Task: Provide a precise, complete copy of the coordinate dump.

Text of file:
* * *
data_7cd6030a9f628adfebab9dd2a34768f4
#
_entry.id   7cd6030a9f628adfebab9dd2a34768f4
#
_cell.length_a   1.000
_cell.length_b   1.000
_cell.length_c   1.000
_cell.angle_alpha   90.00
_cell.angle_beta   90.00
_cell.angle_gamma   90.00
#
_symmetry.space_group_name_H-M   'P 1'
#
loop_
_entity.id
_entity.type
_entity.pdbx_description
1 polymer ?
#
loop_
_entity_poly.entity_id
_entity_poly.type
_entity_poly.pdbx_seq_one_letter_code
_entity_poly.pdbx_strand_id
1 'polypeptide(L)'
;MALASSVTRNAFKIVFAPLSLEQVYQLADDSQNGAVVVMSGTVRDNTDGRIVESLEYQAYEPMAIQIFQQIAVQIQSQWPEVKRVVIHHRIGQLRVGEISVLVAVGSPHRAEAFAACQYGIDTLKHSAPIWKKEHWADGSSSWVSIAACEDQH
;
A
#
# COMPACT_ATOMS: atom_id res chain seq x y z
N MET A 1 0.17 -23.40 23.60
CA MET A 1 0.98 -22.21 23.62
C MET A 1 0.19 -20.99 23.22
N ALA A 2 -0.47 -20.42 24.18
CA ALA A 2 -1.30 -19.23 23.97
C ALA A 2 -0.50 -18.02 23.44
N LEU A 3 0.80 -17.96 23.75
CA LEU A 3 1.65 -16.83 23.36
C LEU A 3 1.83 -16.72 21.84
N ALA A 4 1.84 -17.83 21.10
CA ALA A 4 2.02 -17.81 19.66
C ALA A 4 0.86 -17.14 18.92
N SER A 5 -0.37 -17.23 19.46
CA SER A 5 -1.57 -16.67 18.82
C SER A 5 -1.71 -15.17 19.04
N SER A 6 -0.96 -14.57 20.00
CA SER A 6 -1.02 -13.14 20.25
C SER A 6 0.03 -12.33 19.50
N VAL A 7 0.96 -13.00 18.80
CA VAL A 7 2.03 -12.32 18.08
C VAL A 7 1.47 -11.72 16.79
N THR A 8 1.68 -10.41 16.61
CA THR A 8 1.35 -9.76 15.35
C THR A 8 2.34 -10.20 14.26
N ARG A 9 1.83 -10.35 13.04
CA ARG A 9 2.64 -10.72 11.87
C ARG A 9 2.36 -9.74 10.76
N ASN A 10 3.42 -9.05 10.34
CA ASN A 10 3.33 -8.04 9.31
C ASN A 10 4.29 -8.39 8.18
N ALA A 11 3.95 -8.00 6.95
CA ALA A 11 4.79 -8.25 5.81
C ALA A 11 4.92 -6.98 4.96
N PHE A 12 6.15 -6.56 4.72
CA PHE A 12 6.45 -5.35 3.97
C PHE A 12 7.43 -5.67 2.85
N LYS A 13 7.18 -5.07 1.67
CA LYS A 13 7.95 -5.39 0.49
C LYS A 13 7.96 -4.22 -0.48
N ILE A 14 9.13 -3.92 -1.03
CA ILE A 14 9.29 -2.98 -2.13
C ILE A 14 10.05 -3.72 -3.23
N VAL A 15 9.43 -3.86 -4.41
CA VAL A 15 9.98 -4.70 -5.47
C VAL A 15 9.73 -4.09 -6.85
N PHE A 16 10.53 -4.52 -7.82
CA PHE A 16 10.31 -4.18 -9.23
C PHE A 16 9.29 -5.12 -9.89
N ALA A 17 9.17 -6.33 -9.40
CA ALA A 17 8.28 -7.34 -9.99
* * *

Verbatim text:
data_7cd6030a9f628adfebab9dd2a34768f4
#
_entry.id   7cd6030a9f628adfebab9dd2a34768f4
#
_cell.length_a   1.000
_cell.length_b   1.000
_cell.length_c   1.000
_cell.angle_alpha   90.00
_cell.angle_beta   90.00
_cell.angle_gamma   90.00
#
_symmetry.space_group_name_H-M   'P 1'
#
loop_
_entity.id
_entity.type
_entity.pdbx_description
1 polymer ?
#
loop_
_entity_poly.entity_id
_entity_poly.type
_entity_poly.pdbx_seq_one_letter_code
_entity_poly.pdbx_strand_id
1 'polypeptide(L)'
;MALASSVTRNAFKIVFAPLSLEQVYQLADDSQNGAVVVMSGTVRDNTDGRIVESLEYQAYEPMAIQIFQQIAVQIQSQWPEVKRVVIHHRIGQLRVGEISVLVAVGSPHRAEAFAACQYGIDTLKHSAPIWKKEHWADGSSSWVSIAACEDQH
;
A
#
# COMPACT_ATOMS: atom_id res chain seq x y z
N MET A 1 0.17 -23.40 23.60
CA MET A 1 0.98 -22.21 23.62
C MET A 1 0.19 -20.99 23.22
N ALA A 2 -0.47 -20.42 24.18
CA ALA A 2 -1.30 -19.23 23.97
C ALA A 2 -0.50 -18.02 23.44
N LEU A 3 0.80 -17.96 23.75
CA LEU A 3 1.65 -16.83 23.36
C LEU A 3 1.83 -16.72 21.84
N ALA A 4 1.84 -17.83 21.10
CA ALA A 4 2.02 -17.81 19.66
C ALA A 4 0.86 -17.14 18.92
N SER A 5 -0.37 -17.23 19.46
CA SER A 5 -1.57 -16.67 18.82
C SER A 5 -1.71 -15.17 19.04
N SER A 6 -0.96 -14.57 20.00
CA SER A 6 -1.02 -13.14 20.25
C SER A 6 0.03 -12.33 19.50
N VAL A 7 0.96 -13.00 18.80
CA VAL A 7 2.03 -12.32 18.08
C VAL A 7 1.47 -11.72 16.79
N THR A 8 1.68 -10.41 16.61
CA THR A 8 1.35 -9.76 15.35
C THR A 8 2.34 -10.20 14.26
N ARG A 9 1.83 -10.35 13.04
CA ARG A 9 2.64 -10.72 11.87
C ARG A 9 2.36 -9.74 10.76
N ASN A 10 3.42 -9.05 10.34
CA ASN A 10 3.33 -8.04 9.31
C ASN A 10 4.29 -8.39 8.18
N ALA A 11 3.95 -8.00 6.95
CA ALA A 11 4.79 -8.25 5.81
C ALA A 11 4.92 -6.98 4.96
N PHE A 12 6.15 -6.56 4.72
CA PHE A 12 6.45 -5.35 3.97
C PHE A 12 7.43 -5.67 2.85
N LYS A 13 7.18 -5.07 1.67
CA LYS A 13 7.95 -5.39 0.49
C LYS A 13 7.96 -4.22 -0.48
N ILE A 14 9.13 -3.92 -1.03
CA ILE A 14 9.29 -2.98 -2.13
C ILE A 14 10.05 -3.72 -3.23
N VAL A 15 9.43 -3.86 -4.41
CA VAL A 15 9.98 -4.70 -5.47
C VAL A 15 9.73 -4.09 -6.85
N PHE A 16 10.53 -4.52 -7.82
CA PHE A 16 10.31 -4.18 -9.23
C PHE A 16 9.29 -5.12 -9.89
N ALA A 17 9.17 -6.33 -9.40
CA ALA A 17 8.28 -7.34 -9.99